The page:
• Yep. Unless they transition to electrical ignition (and maybe even then), the “smart” part is still going to have to actuate a dumb mechanical part to make the gun fire. Cut the wires, remove the chip, block the actuator, file the sear, whatever…it wouldn’t take much to defeat one permanently.

  14. My guns are already smart.
    When I set them down, lean them against the rack, put them in the safe, or set it on a shelf, I can tell them to “stay” and “don’t shoot”.
    All these years, and they are 100% obedient.

  15. ?? There is no money behind this. The only ones interested in people purchasing this garbage are the gun control advocates who are not willing to purchase it themselves. No LEO or knowledgeable citizen wants this complicated junk. A “lever” (single or multistage trigger) is a very simple machine with unmatched reliability.

    I am an electrical engineer and I don’t want this garbage. Guns controlled by electrical means are another layer of control of the gun owner and reliability is in question.

    1) A firearm controlled by an electrical system is inherently less reliable. Batteries (especially lithium ion) do not last forever and require consistent replacement. Typical lithium ion batteries at room temperature lose 25% of their capacity each year regardless of use. I don’t want that garbage. What happens when you reach for your gun and realize the battery no longer functions?

    2) An electrical system is subject to control and can/may contain additional hardware completely unknown to the user which could allow outside parties to remotely disable your weapon.

    3) If equipped with a watchband, your RFID connection between yourself and the gun is open to RFID noise. Jammer’s can be fabricated (by gov or criminals) to interrupt this connection – disabling your firearm.

    4) If equipped with a watchband, If you forget to wear your RFID tag on your wrist and grab the gun it will not fire when needed. Are you going to sleep with that watchband on?

    5) Biometric readers are not always 100% correct and can misread for any number of reasons. Biometric readers may delay the guns response time when in a hurry (and pray it reads right on first try). If you scratch or scar your finger – better reprogram all your guns before you forget.

    6) As guns are fairly simple mechanical devices, criminals can steal “smart” guns and will modify or remove the RFID or biometric verifying electronics bypassing this security.

    7) RFID and Biometrics will increase the cost of firearms and availability for some groups of people.

    • I believe they would prefer to have the RFID band implanted into the skin using an expensive elective surgical procedure in the name of safety. Another way to add costs to gun ownership. With RFID technology it would be quite simple to hack any gun to be able to use it, the same way people can steal credit card information without ever touching the card.

      Never mind these are the people that thought microstamping was a revolutionary technology in the name of crime prevention.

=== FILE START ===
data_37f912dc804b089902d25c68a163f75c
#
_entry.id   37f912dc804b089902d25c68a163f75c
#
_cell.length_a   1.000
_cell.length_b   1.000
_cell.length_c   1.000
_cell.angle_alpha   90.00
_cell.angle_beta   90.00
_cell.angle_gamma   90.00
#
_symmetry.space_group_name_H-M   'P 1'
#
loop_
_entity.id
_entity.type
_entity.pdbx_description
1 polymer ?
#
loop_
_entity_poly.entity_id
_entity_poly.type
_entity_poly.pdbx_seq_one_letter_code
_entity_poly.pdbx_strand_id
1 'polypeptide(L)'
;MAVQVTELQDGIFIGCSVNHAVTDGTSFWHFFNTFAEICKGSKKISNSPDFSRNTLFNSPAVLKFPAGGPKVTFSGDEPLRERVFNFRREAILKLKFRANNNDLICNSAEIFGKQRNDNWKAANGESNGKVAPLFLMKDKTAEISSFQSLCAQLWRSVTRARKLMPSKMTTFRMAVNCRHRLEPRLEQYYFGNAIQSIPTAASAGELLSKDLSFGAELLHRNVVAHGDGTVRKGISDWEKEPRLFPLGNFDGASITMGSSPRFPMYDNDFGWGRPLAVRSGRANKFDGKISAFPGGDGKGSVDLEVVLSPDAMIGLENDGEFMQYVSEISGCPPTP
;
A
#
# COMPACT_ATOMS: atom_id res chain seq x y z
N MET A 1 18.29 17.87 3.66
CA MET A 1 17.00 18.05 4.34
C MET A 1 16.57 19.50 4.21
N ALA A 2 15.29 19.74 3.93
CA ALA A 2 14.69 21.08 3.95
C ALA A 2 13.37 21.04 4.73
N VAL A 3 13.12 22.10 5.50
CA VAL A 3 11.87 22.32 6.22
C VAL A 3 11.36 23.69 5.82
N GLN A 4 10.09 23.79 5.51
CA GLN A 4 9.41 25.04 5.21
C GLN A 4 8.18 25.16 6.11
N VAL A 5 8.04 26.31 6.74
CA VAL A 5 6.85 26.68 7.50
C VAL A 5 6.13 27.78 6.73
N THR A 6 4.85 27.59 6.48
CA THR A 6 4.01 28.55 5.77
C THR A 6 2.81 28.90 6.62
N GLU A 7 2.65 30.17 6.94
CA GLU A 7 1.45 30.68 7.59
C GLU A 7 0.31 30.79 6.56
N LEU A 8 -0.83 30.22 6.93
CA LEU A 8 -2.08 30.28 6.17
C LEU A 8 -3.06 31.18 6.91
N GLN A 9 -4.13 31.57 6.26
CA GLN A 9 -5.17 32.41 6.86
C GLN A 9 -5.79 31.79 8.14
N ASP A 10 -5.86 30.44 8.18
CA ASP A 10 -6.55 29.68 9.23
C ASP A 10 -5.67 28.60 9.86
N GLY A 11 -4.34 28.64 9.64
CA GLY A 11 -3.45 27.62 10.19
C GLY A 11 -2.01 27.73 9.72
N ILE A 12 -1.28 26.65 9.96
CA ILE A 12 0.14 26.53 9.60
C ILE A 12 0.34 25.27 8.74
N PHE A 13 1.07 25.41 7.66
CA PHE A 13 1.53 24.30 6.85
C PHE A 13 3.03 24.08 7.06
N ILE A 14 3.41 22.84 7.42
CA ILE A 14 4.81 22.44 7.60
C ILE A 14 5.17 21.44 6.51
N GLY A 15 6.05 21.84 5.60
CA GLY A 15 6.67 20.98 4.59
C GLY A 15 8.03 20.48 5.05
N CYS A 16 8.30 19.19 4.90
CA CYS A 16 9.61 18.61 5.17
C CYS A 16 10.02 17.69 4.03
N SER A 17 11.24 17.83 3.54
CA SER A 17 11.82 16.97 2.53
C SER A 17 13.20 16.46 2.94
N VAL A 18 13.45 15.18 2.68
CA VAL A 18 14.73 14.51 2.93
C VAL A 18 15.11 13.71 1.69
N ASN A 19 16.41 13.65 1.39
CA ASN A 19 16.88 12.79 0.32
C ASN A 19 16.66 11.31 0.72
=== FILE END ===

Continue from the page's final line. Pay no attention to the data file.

16. Eventually it will be the norm….its just years away….beyond the lifetime of many of the posters.

  17. obamas kids guards will not have smart guns & you really don’t need to look further than this. They argued for awhile that the constitution only guaranteed a musket. Now they have gone on to hideous AR stocks & presumably a flat screen on your gun so the gubmint can watch. They will play untill protecting yourself is a right that can’t be discriminated against. When jury awards for gun discrimination match the Black civil rights violation awards it won’t be so funny to go after gun owners.

  18. And I will bet the smart gun tech will be beaten with either a few soldered wire connections or an installed software patch. Even replacing a few parts to over ride the lock function.

    • Yes, how easy would it be to remotely control the electronics after they are in the gun? One of the original “smart” designs was controlled via proximity to a wristwatch equipped with the firing code. Just as easy to have a wristwatch send a jamming signal. Heck, even a “smart” phone with and accessory transceiver.

  19. Guns can never be “smart”. That’s like saying that a safe with a fingerprint lock is “smart”. When it comes to guns “smart” is a qualifier reserved only for of the gun owner.

    If you think about that for a minute you get a good glimpse inside the minds of the antis. If they can’t see their errors in logic with something this simple, can’t see the pitfalls in their ideas, it tells us that they can’t even think simple things like this through. THEY are the ones that are not very “smart”.

    It gets worse, they think they are “smarter” than gun owners. For them to suggest a “smart” gun as a solution implies that they think gun owner are not. Newsflash! even criminals can be “smart”.

  20. You know that GPS technology we all have in our phones? Why haven’t they thought to put that in guns to track them when they are stolen so they can be easily returned to the owner? I know that still can be easily construed as a violation of the Federal registry law, but I have never heard of that being suggested.

  21. The great hope is that smart guns will lead to a prohibition on possessing old fashioned guns and then the smelters can be started.

    • And it’s my great hope that YOU (or one of your loved ones) finds yourself unarmed in a home invasion robbery instead of me, during the inevitable tidal wave of violent crime which will follow a ban on useful firearms in a country like America.

Comments are closed.